Notebook 03.06.12: RIMM, Product Cycles and Content
I am off to OFC/NFOEC tomorrow and as Andrew Schmitt of Infonetics tweeted (@aschmitt) earlier, I am looking forward to the “Drink every time someone uses the word “bandwidth” and “explosion” in the same sentence. #OFCNFOEC drinking game.” This is post is a collection of things I am thinking about, therefore I am writing them down in my notebook to validate or dismiss.
RIMM: With the news last week of more layoffs within the WebOS group at HPQ, it shows the missed opportunity that RIMM had with PALM. If RIMM had acquired PALM instead of QNX, they would have had a legit, complete OS to put across their devices. The mobile device market would have four OS contenders – not three. Unfortunately, HPQ acquired PALM and has pretty much killed WebOS. I am not saying that acquiring PALM would have saved RIMM, but they would have had a chance. I have spent a fair amount of time posting about RIMM; I read the other day that RIMM was up that day on take over rumors. I still wonder why would someone want to own the RIMM business? Seems crazy to me and as for the new CEO, I agree with him the only way out is hard work and hope they made some correct decisions.
Service Providers: I read an interesting sell side note from Deutsche Bank today in which the analyst (Brian Modoff) wrote that he had spoken to several US carriers who were disappointed in one of their large infrastructure suppliers because this company was not designing products how they wanted the products designed. Well…that pretty much sums up my post here and here from the last few weeks. Nothing kills creativity faster in the organization than becoming the outsourced engineering arm of your customer. I want to solve my customers challenges, I just want to do it on terms that are best for my business – not their business.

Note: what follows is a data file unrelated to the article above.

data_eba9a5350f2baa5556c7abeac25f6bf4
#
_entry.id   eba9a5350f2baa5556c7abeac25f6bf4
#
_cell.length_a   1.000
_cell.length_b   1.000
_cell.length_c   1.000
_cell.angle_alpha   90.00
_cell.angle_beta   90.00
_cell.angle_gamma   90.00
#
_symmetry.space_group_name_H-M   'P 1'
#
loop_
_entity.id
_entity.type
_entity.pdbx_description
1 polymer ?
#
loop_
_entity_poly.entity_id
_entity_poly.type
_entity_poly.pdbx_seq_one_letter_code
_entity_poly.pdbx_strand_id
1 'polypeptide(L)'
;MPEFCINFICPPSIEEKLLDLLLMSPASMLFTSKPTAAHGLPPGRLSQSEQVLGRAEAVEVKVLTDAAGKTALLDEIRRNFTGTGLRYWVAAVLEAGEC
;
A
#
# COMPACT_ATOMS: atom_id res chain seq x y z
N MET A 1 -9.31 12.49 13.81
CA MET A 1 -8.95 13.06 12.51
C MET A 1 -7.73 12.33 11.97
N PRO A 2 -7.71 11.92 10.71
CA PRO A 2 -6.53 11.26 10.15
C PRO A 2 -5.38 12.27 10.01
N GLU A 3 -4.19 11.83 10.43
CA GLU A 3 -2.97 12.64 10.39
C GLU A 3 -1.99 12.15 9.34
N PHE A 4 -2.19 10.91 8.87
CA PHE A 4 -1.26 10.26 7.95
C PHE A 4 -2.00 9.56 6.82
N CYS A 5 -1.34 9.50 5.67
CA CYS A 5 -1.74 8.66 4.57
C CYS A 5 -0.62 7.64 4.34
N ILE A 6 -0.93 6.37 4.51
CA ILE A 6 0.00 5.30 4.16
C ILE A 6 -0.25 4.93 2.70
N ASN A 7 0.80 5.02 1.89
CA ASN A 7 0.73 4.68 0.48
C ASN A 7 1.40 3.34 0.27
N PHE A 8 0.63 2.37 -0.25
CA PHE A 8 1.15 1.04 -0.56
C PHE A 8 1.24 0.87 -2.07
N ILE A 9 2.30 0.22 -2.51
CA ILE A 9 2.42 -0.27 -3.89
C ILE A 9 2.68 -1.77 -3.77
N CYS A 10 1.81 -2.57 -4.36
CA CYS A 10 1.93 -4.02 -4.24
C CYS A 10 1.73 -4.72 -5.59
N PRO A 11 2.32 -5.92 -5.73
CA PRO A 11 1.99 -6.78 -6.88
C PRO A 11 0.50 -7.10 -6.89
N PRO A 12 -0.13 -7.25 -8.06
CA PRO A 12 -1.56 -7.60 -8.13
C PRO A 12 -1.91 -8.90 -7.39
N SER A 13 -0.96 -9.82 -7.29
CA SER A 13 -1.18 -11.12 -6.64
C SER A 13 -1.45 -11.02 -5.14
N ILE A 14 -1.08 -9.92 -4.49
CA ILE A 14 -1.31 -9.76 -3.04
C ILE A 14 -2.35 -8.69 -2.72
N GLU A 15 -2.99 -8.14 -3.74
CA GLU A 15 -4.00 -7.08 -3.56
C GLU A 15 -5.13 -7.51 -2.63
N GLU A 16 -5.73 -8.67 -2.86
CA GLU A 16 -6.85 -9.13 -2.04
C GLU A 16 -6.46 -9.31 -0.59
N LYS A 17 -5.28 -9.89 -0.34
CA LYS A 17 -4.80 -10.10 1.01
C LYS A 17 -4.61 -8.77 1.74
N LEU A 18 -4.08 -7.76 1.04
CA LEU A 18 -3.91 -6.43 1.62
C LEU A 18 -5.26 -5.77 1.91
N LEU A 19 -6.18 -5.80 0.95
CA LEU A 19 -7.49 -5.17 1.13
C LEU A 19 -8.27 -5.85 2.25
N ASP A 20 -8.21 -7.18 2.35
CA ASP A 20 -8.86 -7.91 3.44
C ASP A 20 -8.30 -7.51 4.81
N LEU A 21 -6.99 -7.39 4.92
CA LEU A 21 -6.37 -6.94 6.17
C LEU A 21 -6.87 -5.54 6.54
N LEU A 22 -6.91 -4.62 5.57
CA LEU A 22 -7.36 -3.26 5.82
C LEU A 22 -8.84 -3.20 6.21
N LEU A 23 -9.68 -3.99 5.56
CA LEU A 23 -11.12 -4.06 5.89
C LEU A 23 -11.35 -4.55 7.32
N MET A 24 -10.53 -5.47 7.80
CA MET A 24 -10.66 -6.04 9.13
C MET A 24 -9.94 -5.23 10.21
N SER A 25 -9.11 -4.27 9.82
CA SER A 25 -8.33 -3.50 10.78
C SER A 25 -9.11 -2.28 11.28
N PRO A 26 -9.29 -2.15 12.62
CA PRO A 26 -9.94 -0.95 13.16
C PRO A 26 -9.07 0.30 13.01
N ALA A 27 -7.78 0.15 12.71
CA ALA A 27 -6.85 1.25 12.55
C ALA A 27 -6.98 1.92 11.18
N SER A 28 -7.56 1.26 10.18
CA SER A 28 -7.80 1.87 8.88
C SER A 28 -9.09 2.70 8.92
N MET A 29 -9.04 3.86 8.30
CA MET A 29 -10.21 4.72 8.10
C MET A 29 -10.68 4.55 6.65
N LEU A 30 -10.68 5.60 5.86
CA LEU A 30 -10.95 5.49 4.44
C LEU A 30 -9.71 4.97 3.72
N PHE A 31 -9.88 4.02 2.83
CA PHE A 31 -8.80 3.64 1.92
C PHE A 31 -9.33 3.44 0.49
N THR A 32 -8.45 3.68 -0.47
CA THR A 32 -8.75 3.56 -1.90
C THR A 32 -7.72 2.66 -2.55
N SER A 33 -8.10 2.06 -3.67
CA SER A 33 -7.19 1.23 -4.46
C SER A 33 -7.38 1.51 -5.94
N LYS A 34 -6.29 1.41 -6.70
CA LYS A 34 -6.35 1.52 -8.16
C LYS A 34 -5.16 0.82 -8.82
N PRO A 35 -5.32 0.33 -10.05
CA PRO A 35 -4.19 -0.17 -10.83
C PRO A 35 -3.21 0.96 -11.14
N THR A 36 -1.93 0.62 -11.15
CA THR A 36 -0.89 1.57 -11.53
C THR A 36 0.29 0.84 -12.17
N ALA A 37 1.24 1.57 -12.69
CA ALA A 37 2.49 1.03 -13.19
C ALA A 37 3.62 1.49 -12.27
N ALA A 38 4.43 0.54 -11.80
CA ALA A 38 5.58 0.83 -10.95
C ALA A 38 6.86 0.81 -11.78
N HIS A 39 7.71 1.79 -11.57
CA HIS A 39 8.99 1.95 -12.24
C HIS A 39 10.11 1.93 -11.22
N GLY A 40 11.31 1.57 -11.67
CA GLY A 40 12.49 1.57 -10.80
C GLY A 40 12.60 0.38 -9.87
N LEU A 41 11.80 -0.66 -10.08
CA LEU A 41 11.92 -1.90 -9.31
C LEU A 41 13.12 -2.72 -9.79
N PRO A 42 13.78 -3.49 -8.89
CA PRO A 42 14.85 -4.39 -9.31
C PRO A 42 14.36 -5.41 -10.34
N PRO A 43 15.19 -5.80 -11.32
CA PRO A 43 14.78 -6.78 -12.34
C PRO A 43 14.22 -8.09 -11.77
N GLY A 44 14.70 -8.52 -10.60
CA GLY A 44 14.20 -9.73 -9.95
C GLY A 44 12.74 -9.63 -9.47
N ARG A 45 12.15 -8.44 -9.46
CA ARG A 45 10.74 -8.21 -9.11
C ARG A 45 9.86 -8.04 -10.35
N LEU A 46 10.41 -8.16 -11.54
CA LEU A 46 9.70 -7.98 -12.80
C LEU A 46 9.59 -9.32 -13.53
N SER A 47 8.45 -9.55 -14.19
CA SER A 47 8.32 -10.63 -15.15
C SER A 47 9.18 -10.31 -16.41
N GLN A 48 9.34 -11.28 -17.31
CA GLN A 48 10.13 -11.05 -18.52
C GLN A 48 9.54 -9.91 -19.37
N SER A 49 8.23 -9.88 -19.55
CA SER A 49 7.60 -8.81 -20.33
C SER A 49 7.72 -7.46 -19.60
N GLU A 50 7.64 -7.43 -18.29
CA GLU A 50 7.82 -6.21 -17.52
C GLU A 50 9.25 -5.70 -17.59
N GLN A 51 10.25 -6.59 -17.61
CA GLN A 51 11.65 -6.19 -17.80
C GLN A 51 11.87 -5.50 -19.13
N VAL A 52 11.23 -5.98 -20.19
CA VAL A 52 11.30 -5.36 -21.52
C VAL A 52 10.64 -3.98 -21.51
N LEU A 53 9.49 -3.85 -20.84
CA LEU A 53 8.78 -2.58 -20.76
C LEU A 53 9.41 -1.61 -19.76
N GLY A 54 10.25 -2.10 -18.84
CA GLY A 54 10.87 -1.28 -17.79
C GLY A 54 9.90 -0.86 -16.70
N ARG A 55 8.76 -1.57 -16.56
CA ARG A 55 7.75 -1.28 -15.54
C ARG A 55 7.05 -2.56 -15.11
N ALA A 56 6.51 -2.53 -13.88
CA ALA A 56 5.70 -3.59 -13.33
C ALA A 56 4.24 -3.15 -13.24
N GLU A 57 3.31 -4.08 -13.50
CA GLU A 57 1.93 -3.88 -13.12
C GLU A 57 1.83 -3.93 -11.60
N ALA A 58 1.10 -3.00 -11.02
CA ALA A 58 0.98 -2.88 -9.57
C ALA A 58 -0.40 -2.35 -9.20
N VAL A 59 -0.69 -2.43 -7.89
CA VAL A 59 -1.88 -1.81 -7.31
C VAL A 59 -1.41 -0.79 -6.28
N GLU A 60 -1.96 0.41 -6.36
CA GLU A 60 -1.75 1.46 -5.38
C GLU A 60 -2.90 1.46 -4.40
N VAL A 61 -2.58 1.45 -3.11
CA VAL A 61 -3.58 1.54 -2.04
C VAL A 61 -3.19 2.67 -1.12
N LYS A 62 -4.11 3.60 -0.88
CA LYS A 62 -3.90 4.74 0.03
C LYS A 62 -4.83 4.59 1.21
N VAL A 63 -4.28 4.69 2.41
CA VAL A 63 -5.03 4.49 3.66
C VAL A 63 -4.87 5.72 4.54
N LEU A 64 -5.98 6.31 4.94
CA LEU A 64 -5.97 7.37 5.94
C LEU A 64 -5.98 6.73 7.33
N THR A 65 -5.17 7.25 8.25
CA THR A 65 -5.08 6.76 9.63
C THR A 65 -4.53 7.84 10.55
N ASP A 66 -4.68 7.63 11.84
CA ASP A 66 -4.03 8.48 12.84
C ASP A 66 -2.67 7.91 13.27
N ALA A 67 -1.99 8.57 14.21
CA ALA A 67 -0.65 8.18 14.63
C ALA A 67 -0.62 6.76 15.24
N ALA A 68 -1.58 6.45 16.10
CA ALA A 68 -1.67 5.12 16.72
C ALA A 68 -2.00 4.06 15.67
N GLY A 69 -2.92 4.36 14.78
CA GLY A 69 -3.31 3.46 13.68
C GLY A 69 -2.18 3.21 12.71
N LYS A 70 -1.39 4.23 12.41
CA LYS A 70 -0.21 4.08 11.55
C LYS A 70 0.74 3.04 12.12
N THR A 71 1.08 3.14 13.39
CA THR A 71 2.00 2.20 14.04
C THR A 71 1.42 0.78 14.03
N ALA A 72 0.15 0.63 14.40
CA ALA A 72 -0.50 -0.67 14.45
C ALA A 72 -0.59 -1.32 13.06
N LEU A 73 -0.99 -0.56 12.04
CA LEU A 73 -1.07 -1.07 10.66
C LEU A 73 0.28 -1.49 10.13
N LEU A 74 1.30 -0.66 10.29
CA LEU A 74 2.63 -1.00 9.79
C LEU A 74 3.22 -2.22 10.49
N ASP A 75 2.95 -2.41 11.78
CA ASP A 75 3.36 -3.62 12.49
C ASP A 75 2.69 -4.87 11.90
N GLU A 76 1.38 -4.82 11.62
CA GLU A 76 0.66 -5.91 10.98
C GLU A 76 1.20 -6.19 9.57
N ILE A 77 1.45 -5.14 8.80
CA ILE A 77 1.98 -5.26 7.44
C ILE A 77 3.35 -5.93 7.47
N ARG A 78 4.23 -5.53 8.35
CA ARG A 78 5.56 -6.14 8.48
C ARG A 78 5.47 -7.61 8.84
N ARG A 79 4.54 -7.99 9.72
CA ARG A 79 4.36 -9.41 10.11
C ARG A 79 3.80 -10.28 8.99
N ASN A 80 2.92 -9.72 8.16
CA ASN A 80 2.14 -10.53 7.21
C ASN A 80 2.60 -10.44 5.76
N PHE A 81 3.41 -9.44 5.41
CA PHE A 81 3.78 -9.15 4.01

Content: I have posted three times on content. For some reason, I glanced at a TV today in a hotel lobby that was tuned to CNBC. There was some bizarre conversation about Apple and mobile devices and Dow 13k and it triggered a thought. One of the trends I have been tracking is what I call DIY content. That was the point I was making about Verizon not buying NFLX, but hiring the team from NFLX. My view is that it is increasingly easier for content owners to distribute their content and this will increasingly pressure content distributors and content aggregators. The middle ground between the consumer and the content creator will NOT be a good place to be unless you can own the distribution ecosystem (i.e. devices) like AAPL.
Off to LA tomorrow for OFC and looking forward to meeting PollyAnna and hearing about the how the internet is about to break under the weight of all those videos.
* It is all about the network stupid, because it is all about compute. *
** Comments are always welcome in the comments section or in private. **